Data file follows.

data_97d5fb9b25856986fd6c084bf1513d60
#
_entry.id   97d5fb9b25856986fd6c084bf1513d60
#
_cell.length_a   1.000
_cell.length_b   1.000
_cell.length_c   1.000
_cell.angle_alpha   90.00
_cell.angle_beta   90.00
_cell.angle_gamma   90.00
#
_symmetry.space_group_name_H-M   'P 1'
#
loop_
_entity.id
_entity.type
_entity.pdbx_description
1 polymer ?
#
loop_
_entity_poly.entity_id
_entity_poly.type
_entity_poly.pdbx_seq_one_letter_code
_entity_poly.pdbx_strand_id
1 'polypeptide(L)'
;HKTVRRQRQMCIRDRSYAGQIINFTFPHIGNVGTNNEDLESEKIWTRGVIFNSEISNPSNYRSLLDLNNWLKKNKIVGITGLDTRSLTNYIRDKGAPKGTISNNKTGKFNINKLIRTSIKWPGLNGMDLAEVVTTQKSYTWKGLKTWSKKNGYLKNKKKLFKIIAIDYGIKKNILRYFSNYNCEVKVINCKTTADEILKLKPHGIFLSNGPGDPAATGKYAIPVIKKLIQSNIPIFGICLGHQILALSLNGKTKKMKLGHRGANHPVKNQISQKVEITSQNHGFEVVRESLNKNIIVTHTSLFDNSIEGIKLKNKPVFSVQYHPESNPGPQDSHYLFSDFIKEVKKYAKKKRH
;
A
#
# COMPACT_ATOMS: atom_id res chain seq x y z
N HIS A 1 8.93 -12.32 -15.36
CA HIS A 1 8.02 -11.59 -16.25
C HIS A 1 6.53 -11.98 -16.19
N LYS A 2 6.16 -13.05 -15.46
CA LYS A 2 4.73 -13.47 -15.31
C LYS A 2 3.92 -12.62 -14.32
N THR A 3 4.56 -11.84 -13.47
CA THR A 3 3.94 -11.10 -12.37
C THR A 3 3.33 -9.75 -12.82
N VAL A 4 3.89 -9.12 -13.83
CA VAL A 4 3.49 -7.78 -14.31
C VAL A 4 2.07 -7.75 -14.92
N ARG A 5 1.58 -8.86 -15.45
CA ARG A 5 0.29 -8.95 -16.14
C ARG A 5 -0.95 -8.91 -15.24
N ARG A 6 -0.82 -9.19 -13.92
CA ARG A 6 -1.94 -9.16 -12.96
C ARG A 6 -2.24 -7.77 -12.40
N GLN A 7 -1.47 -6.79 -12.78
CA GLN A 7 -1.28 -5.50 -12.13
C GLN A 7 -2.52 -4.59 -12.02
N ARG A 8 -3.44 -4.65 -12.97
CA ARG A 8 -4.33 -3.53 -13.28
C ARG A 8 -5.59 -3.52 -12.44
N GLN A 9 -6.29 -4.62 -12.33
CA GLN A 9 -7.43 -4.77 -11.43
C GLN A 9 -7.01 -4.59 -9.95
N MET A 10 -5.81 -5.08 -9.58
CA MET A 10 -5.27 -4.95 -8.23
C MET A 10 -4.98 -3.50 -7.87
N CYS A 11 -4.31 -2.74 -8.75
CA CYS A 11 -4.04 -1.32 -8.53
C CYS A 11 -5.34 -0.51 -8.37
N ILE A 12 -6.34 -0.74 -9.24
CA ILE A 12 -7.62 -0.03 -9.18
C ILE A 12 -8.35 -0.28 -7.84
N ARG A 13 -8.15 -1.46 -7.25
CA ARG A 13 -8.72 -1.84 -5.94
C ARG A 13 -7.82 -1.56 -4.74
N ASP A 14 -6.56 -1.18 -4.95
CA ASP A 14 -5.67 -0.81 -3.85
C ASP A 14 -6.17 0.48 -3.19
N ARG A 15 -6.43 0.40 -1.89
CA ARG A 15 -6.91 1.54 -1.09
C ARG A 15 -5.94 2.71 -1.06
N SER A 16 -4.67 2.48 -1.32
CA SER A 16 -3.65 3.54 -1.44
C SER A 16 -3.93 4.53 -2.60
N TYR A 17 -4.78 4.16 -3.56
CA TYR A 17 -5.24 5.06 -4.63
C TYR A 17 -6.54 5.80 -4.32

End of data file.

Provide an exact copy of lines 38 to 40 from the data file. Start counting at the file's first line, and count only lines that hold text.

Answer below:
CA THR A 3 3.94 -11.10 -12.37
C THR A 3 3.33 -9.75 -12.82
N VAL A 4 3.89 -9.12 -13.83